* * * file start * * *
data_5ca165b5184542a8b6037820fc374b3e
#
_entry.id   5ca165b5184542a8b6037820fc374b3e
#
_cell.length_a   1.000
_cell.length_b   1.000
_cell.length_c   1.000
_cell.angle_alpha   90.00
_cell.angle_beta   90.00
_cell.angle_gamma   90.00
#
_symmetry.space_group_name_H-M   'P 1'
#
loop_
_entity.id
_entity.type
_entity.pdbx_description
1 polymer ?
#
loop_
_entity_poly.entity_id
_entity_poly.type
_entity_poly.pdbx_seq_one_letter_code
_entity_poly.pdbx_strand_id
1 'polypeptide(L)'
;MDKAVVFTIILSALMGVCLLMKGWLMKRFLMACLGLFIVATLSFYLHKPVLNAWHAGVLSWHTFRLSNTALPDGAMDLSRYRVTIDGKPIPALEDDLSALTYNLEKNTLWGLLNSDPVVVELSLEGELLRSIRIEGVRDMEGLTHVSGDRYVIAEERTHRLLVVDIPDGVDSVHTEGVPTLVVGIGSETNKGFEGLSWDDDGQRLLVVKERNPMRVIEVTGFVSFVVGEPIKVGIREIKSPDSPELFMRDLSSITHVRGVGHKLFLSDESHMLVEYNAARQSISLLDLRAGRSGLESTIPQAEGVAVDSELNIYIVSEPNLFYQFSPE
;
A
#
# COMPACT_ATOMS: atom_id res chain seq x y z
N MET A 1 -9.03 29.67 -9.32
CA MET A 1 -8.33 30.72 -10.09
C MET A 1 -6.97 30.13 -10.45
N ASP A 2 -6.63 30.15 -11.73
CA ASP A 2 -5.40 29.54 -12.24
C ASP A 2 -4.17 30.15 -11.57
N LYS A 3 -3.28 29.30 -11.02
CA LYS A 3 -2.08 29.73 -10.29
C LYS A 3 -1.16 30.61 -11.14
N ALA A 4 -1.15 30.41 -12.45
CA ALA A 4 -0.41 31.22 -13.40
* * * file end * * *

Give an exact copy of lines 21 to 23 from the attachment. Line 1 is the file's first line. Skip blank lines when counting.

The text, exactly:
_entity_poly.entity_id
_entity_poly.type
_entity_poly.pdbx_seq_one_letter_code